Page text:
From the Idaho Statesman in December 2010:
"A Chinese national company is interested in developing a 10,000- to 30,000-acre technology zone for industry, retail centers and homes south of the Boise Airport. Officials of the China National Machinery Industry Corp. have broached the idea — based on a concept popular in China today — to city and state leaders. They are also interested in helping build and finance a fertilizer plant near American Falls, an idea company officials returned to Idaho this month to pursue.
This ambitious, long-term proposal would start with a manufacturing and warehouse zone tied to the airport, and could signify a shift in the economic relationship between the two superpowers — a relationship once defined by U.S. companies like the J.R. Simplot Co., Hewlett-Packard and Morrison-Knudsen that would head to China to build and develop.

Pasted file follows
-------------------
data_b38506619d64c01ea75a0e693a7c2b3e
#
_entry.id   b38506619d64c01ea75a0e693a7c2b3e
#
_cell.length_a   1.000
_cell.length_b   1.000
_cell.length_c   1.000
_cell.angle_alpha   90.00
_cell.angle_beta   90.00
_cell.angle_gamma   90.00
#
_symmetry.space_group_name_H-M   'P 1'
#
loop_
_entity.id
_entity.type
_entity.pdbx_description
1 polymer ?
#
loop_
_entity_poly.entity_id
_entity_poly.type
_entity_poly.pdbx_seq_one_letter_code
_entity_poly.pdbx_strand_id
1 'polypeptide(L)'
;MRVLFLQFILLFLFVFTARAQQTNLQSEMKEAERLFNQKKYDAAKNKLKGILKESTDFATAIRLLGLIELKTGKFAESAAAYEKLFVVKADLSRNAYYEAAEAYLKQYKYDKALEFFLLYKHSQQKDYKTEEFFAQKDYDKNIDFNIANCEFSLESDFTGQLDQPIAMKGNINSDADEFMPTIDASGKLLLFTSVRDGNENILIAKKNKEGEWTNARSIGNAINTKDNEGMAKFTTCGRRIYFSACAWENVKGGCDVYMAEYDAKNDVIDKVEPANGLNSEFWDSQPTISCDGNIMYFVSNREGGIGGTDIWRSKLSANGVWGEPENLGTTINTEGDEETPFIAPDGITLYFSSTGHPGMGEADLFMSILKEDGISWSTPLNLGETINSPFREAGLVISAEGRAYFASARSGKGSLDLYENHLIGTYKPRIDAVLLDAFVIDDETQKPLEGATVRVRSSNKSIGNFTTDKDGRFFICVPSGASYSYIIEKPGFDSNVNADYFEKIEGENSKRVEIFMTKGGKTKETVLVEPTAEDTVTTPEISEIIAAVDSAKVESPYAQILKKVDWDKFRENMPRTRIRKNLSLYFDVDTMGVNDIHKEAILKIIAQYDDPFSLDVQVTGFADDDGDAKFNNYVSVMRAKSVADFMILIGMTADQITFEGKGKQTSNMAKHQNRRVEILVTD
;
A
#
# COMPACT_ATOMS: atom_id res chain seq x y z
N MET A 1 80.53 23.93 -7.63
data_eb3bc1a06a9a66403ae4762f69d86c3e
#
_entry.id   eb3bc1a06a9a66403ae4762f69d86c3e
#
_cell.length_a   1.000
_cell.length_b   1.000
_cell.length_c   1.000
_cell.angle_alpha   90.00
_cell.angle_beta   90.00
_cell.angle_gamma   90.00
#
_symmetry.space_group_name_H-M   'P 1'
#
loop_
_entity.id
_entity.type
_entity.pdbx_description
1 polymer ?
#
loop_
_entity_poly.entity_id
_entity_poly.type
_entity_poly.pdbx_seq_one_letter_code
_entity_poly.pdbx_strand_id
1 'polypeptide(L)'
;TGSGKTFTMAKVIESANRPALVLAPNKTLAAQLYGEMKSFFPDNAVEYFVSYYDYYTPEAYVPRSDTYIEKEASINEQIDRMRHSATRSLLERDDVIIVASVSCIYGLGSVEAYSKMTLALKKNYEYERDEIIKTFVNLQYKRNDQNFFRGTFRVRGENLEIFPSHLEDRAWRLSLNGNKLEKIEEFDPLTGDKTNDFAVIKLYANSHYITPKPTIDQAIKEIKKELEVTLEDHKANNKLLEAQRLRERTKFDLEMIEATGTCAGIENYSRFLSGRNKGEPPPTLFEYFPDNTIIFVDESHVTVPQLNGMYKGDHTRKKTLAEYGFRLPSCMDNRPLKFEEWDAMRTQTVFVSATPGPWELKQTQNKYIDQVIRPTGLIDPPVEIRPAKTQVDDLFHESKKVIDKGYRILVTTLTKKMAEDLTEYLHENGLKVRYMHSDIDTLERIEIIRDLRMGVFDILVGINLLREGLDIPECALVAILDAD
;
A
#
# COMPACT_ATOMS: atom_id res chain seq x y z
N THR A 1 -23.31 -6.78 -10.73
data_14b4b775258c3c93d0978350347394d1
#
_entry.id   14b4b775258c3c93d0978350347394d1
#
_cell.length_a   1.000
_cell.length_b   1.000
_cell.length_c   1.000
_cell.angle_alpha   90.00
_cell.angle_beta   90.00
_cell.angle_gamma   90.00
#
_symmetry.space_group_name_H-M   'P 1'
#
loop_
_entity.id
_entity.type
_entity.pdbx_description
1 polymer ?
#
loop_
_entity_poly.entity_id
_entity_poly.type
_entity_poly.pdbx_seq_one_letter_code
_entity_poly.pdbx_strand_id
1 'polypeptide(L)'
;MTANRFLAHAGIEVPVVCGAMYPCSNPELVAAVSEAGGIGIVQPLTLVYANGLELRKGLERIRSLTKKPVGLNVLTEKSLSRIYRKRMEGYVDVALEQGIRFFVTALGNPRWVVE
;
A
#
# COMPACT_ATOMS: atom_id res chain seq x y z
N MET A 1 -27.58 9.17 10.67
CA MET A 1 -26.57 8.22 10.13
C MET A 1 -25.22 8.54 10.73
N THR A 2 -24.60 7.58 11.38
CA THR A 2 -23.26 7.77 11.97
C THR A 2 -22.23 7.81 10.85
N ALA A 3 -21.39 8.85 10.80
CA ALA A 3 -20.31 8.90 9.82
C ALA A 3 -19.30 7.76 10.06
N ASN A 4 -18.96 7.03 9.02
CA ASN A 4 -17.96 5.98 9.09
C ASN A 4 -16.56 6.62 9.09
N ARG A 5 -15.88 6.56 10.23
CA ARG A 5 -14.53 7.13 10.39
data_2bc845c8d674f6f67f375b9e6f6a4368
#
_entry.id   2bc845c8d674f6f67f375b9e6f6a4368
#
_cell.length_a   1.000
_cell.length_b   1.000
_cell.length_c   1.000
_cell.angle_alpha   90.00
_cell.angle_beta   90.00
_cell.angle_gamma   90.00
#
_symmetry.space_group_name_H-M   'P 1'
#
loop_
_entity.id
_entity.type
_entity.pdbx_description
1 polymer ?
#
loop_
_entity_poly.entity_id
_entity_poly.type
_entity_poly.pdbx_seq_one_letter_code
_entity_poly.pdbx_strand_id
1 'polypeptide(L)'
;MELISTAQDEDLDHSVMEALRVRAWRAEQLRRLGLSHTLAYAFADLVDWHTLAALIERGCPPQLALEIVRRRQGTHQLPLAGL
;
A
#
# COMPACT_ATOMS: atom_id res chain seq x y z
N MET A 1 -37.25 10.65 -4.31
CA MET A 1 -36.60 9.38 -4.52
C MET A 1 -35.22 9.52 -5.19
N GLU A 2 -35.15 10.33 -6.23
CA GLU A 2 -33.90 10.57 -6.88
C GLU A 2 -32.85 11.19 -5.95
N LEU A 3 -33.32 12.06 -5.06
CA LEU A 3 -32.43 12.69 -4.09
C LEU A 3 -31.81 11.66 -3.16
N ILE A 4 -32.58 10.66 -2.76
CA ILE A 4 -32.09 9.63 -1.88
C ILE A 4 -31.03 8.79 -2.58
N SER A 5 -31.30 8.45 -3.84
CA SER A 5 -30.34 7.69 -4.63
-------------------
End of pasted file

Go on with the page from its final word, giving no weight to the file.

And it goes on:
“I think China’s coming over here shows they are willing to collaborate on the reinvigoration of the American industrial base,” said Jeff Don, CEO of Eagle-based C3, which is acting as an Idaho representative for the Chinese company, called Sinomach for short. Sinomach is just one of an increasing number of companies and investors showing interest in Idaho.
Hoku Materials Inc., a subsidiary of a Chinese energy firm, already has 500 people building its $400 million plant to make polysilicon for solar panels in Pocatello. It expects to begin production in 2011, employing 250 people, said Scott Paul, Hoku’s president and CEO."
MP: This story illustrates several important economic points: